Vulnerability Theories

Bell S, Aggleton P, Ward J, Maher L, Sexual agency, risk and vulnerability: a scoping review of young Indigenous Australians’ sexual health, 2017, Journal of Youth Studies, Vol. 20, Iss. 9.

This review of qualitative research examining young Indigenous Australians’ sexual health highlights the profoundly social nature of young people’s sexual lives.

Nazroo JY, Genetic, cultural or socio-economic vulnerability? Explaining ethnic inequalities in health, 1998, Sociology of Health & Illness Vol. 20 No.5, ISSN 0141–9889, pp. 710–730.

Using data from the Fourth National Survey of Ethnic Minorities this paper examine three alternative approaches to ethnic inequalities in health such as epidemiological approaches, structural approaches, and the approaches that focus on ethnic identity.

Spini D, Hanappi D, Bernardi L, Oris M, Bickel JF, Vulnerability across the life course : A theoretical framework and research directions, 2013, LIVES Working Papers, Volume 2013, Issue 27, Page 1-35

This paper reviews existing life course literature related to theories of personality development, sociology of stress, accumulation of (dis)advantage and propose a dynamic model of vulnerability and propose to put
vulnerability on the research agenda based on the dynamic model of vulnerability.

Ciurean RL, Schröter D, Glade T, Conceptual Frameworks of Vulnerability Assessments for Natural Disasters Reduction, 2013, Approaches to Disaster Management - Examining the Implications of Hazards, Emergencies and Disasters, Prof. John Tiefenbacher (Ed.), InTech, DOI: 10.5772/55538.

This paper illustrate different approaches used in vulnerability assessment for hydro-meteorological hazards taking into account two perspectives: hazard vulnerability and global change vulnerability, which are rooted in the technical and environmental as well as social disciplines.

Fineman MA, The Vulnerable Subject: Anchoring Equality in the Human Condition, 2008, Yale Journal of Law & Feminism: Vol. 20: Iss. 1, Article 2.

In this paper the author develops a theory of vulnerability and argues for a responsive state and egalitarian society and finally points out the advantage of using vulnerability in equity research.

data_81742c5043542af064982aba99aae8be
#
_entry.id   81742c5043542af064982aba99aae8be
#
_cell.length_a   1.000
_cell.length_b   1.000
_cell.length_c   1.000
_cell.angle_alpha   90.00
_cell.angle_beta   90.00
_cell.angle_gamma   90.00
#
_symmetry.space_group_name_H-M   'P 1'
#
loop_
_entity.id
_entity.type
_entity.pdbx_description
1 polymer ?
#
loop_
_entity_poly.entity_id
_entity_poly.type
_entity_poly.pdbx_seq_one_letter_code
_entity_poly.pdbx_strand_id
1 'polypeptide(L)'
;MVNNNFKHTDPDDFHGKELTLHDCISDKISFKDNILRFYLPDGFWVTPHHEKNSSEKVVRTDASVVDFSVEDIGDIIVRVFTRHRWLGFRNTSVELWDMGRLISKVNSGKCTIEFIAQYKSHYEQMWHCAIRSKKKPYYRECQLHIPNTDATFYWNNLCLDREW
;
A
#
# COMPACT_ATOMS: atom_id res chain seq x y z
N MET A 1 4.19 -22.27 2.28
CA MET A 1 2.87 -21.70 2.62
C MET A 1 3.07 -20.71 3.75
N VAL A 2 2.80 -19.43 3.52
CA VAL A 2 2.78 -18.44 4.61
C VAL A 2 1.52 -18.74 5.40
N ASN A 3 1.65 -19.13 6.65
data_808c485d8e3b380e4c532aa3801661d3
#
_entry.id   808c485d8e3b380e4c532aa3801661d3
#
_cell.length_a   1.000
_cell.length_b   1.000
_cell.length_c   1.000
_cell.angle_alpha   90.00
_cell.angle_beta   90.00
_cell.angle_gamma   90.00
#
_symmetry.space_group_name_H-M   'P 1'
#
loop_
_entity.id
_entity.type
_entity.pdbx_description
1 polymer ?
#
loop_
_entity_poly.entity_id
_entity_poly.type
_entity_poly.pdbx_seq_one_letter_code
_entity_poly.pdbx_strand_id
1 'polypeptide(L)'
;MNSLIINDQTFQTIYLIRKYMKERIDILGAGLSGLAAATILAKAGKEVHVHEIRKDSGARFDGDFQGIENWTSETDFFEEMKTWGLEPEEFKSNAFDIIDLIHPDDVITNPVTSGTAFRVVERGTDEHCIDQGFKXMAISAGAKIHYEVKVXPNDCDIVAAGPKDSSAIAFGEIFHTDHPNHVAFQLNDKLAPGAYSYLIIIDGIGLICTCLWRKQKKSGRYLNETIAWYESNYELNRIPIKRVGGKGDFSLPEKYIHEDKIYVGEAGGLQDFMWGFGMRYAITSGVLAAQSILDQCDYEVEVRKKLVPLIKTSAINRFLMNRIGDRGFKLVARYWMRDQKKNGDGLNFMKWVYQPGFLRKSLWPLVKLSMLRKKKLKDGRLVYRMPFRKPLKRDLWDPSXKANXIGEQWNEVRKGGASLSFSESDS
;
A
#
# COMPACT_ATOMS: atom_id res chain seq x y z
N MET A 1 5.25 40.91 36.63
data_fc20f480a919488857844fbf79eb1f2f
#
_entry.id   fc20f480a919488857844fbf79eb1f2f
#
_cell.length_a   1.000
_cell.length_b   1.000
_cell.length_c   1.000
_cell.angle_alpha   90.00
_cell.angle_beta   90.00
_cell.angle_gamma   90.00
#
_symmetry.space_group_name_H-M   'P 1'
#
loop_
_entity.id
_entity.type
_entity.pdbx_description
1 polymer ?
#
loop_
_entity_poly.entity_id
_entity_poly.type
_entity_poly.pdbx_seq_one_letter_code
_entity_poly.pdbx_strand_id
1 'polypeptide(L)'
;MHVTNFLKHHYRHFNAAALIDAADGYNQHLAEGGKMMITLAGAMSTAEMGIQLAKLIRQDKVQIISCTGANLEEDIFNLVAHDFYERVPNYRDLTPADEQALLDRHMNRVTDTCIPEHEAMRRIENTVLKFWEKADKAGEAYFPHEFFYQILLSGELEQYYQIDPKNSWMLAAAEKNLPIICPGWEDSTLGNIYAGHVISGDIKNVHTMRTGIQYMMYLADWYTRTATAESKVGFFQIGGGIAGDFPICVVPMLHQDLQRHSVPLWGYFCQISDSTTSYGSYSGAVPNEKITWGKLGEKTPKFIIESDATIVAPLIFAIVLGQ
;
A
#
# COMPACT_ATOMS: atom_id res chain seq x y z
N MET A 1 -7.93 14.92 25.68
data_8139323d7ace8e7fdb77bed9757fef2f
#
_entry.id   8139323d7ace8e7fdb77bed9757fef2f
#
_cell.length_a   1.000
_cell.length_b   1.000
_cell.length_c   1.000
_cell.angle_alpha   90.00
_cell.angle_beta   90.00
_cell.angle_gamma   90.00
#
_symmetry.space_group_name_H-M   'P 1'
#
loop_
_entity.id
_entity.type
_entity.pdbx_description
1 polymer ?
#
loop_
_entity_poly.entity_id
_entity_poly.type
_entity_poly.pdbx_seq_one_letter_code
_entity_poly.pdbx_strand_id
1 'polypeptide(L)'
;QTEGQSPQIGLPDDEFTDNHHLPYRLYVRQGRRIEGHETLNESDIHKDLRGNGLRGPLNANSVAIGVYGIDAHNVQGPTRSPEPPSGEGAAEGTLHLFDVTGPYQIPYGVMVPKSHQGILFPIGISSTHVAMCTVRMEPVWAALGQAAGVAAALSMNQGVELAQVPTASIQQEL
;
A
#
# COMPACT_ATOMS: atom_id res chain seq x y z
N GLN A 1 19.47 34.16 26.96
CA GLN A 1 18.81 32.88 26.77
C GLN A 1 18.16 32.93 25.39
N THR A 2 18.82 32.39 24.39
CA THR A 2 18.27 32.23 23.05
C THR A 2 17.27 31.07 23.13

Walsh D, McCartney G, Collins C, Taulbut M, Batty GD, History, politics and vulnerability: explaining excess mortality in Scotland and Glasgow, 2017, Public Health, Volume 151, Pages 1-12.

This paper reviews the underlying causes of the High levels of excess mortality in Glasgow in comparison with similar post-industrial cities such as Liverpool and Manchester.

Watts MJ, Bohle HG, The space of vulnerability: the causal structure of hunger and famine, 1993, Progress in Human Geography 17, 1, PP 43-67.

This paper explores the interrelations between poverty, hunger and famine. The paper argues that the locally and historically specific configuration of poverty, hunger and famine defines what we call a space of vulnerability, the paper finally provide the theoretical framework by which this space can be mapped with respect to its social, political, economic and structural-historical coordinates.

Grabovschi C, Loignon C, Fortin M, Mapping the concept of vulnerability related to health care disparities: a scoping review, 2013, BMC Health Serv Res, 13: 94.

This scoping review focus on the  concept of vulnerability in connection with health care disparities and analyse the relationship between health care disparities and the multiplicity of risk factors that are often clustered together and acting synergistically in the same individual. The review conclude that high levels of vulnerability (due to the co-existence of multiple vulnerability aspects) would increase health care needs and would be associated to lower health care accessibility and quality.